Short summary of the journal paper
This study, conducted at the University of Connecticut, demonstrated that hand dryers in washrooms can deposit bacteria, including potential pathogens, on surfaces and the hands of users. It also showed that bacterial spores from one source can be dispersed to other rooms over large distances throughout a building.
The researchers sampled 36 washrooms on different floors in 3 buildings on the same site and found that when the hand dryers in them were switched off for 18 hours they isolated 6 bacterial colonies on average per exposed agar plate. However, when the hand dryers were switched on and agar plates exposed to the air from them for only 30 seconds, average bacterial counts increased to 18, 24 and 60 colonies per plate respectively in the 3 buildings, with a maximum colony count of 254.
The spores of a particular strain of Bacillus subtilis were detected at least 130 metres from their source (a research laboratory) and over 20 metres above it on different floors in the same building.
After sampling, the researchers considered it unlikely that the hand dryer nozzles harboured large numbers of bacteria and, therefore, the main source of the high bacterial counts must be the air drawn into the dryers and blown out over the hands of users and into the washroom environment.
The workers speculate that the reason hand dryers may disperse so many bacteria is the large amount of air that they emit. They cite one particular model of hand dryer which emits air at over 5,000 metres per minute at the nozzle.
Retrofitting of HEPA filters to the hand dryers reduced bacterial counts approximately 4-fold, but did not completely reduce them.
Since it is well recognized that the hands play a major role in the transmission of bacteria and other microorganisms in healthcare establishments, the food industry and other settings, this study has implications for the control of infection. It shows that potentially pathogenic bacteria, and particularly bacterial spores, may travel large distances and between rooms, and that their subsequent deposition by hand dryers is a possible mechanism for the spread of infection.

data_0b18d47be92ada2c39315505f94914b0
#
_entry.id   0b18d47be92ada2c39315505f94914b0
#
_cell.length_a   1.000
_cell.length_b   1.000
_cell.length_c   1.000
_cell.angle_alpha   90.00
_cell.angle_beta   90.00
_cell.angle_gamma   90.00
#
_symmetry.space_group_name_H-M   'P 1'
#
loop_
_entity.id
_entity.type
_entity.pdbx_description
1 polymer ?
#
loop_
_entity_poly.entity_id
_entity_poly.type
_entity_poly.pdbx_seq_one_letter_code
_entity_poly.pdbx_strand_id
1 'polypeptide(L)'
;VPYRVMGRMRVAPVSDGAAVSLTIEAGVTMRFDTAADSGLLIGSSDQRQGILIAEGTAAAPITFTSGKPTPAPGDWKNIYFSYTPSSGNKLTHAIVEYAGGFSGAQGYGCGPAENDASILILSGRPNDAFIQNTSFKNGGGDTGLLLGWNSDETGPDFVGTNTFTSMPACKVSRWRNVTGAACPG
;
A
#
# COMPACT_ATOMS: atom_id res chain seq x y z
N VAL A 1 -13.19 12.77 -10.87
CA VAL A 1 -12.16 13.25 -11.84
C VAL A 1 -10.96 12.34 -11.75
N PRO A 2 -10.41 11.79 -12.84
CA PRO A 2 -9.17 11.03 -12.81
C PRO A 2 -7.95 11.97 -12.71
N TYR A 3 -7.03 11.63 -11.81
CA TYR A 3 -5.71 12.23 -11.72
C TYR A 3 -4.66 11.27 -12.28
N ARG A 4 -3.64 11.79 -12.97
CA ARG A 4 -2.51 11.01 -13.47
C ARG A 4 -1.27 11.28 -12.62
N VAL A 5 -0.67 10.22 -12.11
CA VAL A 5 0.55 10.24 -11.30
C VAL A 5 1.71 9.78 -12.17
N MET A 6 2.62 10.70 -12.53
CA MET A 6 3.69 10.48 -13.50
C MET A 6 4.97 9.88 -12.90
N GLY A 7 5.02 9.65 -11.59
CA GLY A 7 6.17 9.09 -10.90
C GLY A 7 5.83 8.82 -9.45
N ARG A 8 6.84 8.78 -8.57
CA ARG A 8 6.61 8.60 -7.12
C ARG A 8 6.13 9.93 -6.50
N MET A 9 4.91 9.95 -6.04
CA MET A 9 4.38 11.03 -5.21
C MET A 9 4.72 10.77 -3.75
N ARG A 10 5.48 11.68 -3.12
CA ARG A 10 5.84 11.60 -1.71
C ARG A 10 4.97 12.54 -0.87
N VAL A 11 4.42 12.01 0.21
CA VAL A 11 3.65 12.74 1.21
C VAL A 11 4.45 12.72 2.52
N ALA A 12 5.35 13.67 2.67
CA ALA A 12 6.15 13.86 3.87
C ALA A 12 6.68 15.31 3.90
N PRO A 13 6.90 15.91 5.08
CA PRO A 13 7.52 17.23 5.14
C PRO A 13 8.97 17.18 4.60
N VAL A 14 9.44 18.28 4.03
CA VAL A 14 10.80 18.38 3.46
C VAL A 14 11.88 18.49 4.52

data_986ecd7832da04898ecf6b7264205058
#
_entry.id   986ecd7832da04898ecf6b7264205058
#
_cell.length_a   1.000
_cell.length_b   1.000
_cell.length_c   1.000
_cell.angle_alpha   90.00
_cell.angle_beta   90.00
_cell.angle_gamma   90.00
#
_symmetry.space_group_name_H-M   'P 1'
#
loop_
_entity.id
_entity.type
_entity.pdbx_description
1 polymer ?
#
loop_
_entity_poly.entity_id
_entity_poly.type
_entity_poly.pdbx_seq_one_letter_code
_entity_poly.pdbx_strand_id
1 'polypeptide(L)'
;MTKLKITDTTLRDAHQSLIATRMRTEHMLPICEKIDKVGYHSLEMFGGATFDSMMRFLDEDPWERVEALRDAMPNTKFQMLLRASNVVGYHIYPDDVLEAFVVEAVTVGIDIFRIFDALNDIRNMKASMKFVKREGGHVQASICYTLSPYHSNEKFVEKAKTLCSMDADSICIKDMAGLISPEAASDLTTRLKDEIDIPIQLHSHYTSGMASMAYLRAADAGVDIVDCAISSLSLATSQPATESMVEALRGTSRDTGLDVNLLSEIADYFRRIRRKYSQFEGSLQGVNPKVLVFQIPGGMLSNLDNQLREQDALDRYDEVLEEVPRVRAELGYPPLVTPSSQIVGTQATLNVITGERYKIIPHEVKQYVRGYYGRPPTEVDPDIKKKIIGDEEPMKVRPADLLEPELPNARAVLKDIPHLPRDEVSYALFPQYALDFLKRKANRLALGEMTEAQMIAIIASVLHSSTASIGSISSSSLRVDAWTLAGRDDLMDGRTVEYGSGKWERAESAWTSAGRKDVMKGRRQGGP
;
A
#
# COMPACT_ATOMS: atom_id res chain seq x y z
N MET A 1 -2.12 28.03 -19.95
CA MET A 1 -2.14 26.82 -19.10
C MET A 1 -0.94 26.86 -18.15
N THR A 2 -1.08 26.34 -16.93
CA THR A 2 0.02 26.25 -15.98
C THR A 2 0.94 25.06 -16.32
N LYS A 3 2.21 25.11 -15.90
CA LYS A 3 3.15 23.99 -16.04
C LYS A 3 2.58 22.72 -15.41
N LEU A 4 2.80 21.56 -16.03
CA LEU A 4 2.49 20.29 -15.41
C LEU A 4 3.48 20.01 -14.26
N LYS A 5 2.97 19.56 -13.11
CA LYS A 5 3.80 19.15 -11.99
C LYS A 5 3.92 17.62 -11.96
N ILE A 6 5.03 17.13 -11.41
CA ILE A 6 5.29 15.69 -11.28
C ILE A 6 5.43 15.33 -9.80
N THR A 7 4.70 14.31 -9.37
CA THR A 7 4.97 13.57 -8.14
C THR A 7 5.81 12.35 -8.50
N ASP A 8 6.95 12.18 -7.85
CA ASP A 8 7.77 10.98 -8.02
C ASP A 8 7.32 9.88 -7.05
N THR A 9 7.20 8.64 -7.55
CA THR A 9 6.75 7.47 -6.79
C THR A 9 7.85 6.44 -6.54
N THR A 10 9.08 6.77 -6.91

Although the spore-bearing bacterium detected in this study was non-pathogenic, the results of this study have implications for the transmission of pathogens such as Clostridium difficile, a major cause of healthcare-associated infections. Since this species is also spore bearing, the researchers suggest that its transmission will not be sufficiently reduced to safe levels by either hand washing or standard surface decontamination.
The authors recommend that other methods of hand drying, such as paper towels, be considered and add that all 36 washrooms at the University of Connecticut that were tested in their study now have paper towel dispensers installed.
“This is yet another study highlighting that the method of hand drying should be carefully considered, especially in the control of infection in health-care settings. It complements the results of other studies that show that hand dryers and jet air dryers are likely to increase the risk of the transmission of not only bacteria but also fungi and viruses compared to other hand drying methods such as paper towels.”
Details of the Study
9 February 2018
Huesca-Espitia, L.C. et al. (2018).
Deposition of Bacteria and Bacterial Spores by Bathroom Hot Air Hand Dryers.
Appl. Environ. Microbiol. doi:10.1128/AEM.00044-18